President Trump is an exceptionally well-educated, experienced, successful, and well-traveled man. He observably keeps himself appraised of new developments in many fields around him. These are cutting edge research processes regarding which he is clearly knowledgeable. The press that currently criticizes him for the reference to finding a material way conceptually to “disinfect” the body from pathogens is clearly entirely uninformed or misinformed about such research achievements. And, importantly, as he does usually in his verbal style, he presented them to us in ways that the average citizen can understand; that is, to make one’s self no longer infected through some safe process – and, perhaps through various forms of light therapy. Not so far-fetched when you look into the science even just a little bit. I say this as citizen and social scientist; I make no special claims to knowledge of medical science. The materials I mention herein can be found by anyone with the most cursory search on google, all the more so through a university library. These are basic information available to us as informed citizens.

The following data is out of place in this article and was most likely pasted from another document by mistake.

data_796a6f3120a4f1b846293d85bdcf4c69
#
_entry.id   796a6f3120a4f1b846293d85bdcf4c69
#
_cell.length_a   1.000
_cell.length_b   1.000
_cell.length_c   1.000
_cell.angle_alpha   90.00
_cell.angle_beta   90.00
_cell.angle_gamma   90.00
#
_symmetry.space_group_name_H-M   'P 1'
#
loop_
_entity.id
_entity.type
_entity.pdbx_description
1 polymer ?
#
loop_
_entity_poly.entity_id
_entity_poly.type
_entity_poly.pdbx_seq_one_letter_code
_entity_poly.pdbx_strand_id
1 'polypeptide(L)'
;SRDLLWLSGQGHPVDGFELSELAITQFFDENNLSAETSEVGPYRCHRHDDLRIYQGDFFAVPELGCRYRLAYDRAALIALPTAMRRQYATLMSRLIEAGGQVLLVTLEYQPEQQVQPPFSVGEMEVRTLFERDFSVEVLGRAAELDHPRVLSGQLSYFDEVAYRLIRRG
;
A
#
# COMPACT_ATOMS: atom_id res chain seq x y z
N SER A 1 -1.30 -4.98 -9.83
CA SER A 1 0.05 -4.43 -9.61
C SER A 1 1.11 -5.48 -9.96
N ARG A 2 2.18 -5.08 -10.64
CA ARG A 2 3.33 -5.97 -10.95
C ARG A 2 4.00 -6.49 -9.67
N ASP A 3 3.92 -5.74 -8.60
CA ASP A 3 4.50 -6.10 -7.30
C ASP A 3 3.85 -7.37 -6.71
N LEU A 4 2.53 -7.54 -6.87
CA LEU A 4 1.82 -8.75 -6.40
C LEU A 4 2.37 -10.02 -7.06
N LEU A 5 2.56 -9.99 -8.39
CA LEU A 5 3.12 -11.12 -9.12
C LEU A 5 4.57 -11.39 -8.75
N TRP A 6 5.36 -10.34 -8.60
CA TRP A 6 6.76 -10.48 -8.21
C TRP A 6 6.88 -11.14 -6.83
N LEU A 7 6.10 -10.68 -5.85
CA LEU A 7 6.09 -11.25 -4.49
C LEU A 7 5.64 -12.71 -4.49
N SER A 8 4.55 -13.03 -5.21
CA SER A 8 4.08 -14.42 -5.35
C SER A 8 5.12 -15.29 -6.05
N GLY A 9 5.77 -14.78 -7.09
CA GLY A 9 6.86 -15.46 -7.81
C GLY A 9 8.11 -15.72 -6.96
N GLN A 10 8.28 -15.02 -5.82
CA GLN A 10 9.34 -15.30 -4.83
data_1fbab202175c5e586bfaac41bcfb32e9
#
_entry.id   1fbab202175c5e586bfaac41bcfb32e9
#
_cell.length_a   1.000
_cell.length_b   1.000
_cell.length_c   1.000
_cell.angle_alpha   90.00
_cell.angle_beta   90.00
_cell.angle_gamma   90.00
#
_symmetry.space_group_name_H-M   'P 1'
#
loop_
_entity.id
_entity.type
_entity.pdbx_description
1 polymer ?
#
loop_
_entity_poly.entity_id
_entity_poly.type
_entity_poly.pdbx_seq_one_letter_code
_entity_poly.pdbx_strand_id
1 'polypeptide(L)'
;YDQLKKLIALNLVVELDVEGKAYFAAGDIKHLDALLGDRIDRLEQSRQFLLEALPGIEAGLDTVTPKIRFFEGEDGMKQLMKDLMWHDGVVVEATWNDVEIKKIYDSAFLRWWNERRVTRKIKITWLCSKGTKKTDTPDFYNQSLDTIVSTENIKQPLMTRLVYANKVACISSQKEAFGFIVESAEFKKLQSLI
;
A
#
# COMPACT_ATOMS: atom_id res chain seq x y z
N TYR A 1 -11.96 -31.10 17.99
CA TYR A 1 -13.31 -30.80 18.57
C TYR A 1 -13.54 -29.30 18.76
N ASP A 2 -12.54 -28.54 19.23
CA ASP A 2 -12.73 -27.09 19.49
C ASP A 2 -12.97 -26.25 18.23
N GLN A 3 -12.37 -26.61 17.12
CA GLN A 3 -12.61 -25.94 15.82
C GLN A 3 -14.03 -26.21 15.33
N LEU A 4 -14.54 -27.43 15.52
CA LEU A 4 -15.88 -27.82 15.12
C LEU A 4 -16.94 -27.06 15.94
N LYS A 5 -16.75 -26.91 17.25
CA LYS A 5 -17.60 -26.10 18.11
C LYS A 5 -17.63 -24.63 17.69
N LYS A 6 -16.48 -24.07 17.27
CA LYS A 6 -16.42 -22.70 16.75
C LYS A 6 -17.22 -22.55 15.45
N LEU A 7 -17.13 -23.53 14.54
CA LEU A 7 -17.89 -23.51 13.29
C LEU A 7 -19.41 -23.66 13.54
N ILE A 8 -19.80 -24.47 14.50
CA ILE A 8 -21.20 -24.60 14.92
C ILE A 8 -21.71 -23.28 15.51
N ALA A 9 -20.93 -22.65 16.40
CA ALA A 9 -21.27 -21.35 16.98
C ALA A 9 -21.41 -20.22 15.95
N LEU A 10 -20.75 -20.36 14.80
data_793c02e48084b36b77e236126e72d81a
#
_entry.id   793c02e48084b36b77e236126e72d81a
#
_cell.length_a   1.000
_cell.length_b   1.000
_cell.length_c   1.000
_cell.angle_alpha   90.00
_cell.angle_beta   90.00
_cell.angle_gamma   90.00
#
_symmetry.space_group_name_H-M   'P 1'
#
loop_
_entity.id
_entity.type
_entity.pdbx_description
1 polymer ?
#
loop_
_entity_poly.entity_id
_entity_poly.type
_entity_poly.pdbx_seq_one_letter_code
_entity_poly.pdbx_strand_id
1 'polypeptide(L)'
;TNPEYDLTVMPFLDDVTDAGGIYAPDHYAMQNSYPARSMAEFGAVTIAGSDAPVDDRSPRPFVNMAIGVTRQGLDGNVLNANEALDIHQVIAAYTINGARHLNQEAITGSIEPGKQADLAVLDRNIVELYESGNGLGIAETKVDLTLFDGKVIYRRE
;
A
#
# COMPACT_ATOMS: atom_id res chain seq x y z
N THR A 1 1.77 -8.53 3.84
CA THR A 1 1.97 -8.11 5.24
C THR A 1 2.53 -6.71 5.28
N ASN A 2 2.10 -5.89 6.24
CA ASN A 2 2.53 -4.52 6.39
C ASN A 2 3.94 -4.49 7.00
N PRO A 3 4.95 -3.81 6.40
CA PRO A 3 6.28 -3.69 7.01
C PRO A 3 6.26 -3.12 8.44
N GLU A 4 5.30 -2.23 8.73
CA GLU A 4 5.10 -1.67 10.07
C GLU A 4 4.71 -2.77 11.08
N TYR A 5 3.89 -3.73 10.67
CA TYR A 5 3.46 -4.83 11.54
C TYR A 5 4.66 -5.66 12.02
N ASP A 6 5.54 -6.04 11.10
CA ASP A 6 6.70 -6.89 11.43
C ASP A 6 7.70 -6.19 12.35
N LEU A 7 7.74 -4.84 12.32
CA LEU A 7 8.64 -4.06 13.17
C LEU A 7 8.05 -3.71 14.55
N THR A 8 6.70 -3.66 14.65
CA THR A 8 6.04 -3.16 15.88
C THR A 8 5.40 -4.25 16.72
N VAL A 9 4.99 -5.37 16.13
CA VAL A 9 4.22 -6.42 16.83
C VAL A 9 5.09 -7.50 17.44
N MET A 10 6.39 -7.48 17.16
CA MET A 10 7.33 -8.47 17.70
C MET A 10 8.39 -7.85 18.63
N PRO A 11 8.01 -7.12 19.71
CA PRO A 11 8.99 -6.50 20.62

No insult to recent leftist sludge attacks in the American press. (Well, yes, actually, the insult is intended.)
Does it mean that we should live by a Rule of Technocrats in which the APA and the AMA regulate our lives? Clearly not, unless you want all other national academic disciplinary associations to have an equal say. (See, for example, Sociology, Political Science, Anthropology, Geography, History, Religion, Comparative Literature, Languages and Linguistics, just to name a few core disciplines with national academic associations in the social sciences and humanities. Psychology in particular is just another social science discipline; you get social science credit for it in college/university. Except at advanced specialist levels, it is not located in the medical school. In some states, people with B.S. degrees in Psychology can engage in what amounts to medical practice on Americans; in most states, people with an M.S. in Psychology can do the same. Given the degree of power accorded to these practitioners of late, a minimum of an M.D. from a medical school should be required to engage in what amounts to medical practice and authority over American lives. It is a problem for unsuspecting American citizens all over the country.) Then, I say…maybe. It’s all theory at some level.